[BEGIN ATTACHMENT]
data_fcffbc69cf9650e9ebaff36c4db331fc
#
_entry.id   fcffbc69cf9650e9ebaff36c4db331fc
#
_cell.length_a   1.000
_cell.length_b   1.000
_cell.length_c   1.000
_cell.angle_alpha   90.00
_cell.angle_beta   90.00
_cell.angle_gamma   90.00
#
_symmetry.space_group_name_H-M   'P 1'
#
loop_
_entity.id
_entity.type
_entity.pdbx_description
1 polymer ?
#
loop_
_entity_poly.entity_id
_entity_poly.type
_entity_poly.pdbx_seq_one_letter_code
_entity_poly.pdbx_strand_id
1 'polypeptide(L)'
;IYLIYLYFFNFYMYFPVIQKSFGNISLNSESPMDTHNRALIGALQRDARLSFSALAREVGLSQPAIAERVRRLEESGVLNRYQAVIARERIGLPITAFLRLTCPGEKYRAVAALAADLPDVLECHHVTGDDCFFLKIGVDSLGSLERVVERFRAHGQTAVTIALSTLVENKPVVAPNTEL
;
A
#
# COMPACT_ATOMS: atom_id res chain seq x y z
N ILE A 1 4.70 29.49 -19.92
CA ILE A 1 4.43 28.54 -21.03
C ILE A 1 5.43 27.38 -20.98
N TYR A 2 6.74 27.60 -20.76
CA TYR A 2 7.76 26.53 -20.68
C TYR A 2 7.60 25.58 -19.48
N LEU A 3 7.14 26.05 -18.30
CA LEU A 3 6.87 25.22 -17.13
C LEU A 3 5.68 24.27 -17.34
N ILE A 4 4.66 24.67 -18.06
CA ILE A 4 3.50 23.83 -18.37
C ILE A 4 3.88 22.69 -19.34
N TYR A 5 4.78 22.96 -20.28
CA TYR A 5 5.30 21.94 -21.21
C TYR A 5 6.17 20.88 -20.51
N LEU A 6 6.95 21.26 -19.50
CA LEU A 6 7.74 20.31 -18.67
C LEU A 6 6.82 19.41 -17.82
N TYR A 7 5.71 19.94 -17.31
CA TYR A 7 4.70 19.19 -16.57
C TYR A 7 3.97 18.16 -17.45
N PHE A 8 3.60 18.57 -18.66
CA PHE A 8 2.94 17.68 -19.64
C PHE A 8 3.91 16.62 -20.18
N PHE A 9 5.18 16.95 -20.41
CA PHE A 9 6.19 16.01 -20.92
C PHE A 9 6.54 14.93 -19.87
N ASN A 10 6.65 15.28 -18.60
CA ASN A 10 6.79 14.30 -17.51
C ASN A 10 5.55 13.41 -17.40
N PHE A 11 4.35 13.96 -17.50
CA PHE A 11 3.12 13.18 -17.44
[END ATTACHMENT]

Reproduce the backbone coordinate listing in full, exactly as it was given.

data_fcffbc69cf9650e9ebaff36c4db331fc
#
_entry.id   fcffbc69cf9650e9ebaff36c4db331fc
#
_cell.length_a   1.000
_cell.length_b   1.000
_cell.length_c   1.000
_cell.angle_alpha   90.00
_cell.angle_beta   90.00
_cell.angle_gamma   90.00
#
_symmetry.space_group_name_H-M   'P 1'
#
loop_
_entity.id
_entity.type
_entity.pdbx_description
1 polymer ?
#
loop_
_entity_poly.entity_id
_entity_poly.type
_entity_poly.pdbx_seq_one_letter_code
_entity_poly.pdbx_strand_id
1 'polypeptide(L)'
;IYLIYLYFFNFYMYFPVIQKSFGNISLNSESPMDTHNRALIGALQRDARLSFSALAREVGLSQPAIAERVRRLEESGVLNRYQAVIARERIGLPITAFLRLTCPGEKYRAVAALAADLPDVLECHHVTGDDCFFLKIGVDSLGSLERVVERFRAHGQTAVTIALSTLVENKPVVAPNTEL
;
A
#
# COMPACT_ATOMS: atom_id res chain seq x y z
N ILE A 1 4.70 29.49 -19.92
CA ILE A 1 4.43 28.54 -21.03
C ILE A 1 5.43 27.38 -20.98
N TYR A 2 6.74 27.60 -20.76
CA TYR A 2 7.76 26.53 -20.68
C TYR A 2 7.60 25.58 -19.48
N LEU A 3 7.14 26.05 -18.30
CA LEU A 3 6.87 25.22 -17.13
C LEU A 3 5.68 24.27 -17.34
N ILE A 4 4.66 24.67 -18.06
CA ILE A 4 3.50 23.83 -18.37
C ILE A 4 3.88 22.69 -19.34
N TYR A 5 4.78 22.96 -20.28
CA TYR A 5 5.30 21.94 -21.21
C TYR A 5 6.17 20.88 -20.51
N LEU A 6 6.95 21.26 -19.50
CA LEU A 6 7.74 20.31 -18.67
C LEU A 6 6.82 19.41 -17.82
N TYR A 7 5.71 19.94 -17.31
CA TYR A 7 4.70 19.19 -16.57
C TYR A 7 3.97 18.16 -17.45
N PHE A 8 3.60 18.57 -18.66
CA PHE A 8 2.94 17.68 -19.64
C PHE A 8 3.91 16.62 -20.18
N PHE A 9 5.18 16.95 -20.41
CA PHE A 9 6.19 16.01 -20.92
C PHE A 9 6.54 14.93 -19.87
N ASN A 10 6.65 15.28 -18.60
CA ASN A 10 6.79 14.30 -17.51
C ASN A 10 5.55 13.41 -17.40
N PHE A 11 4.35 13.96 -17.50
CA PHE A 11 3.12 13.18 -17.44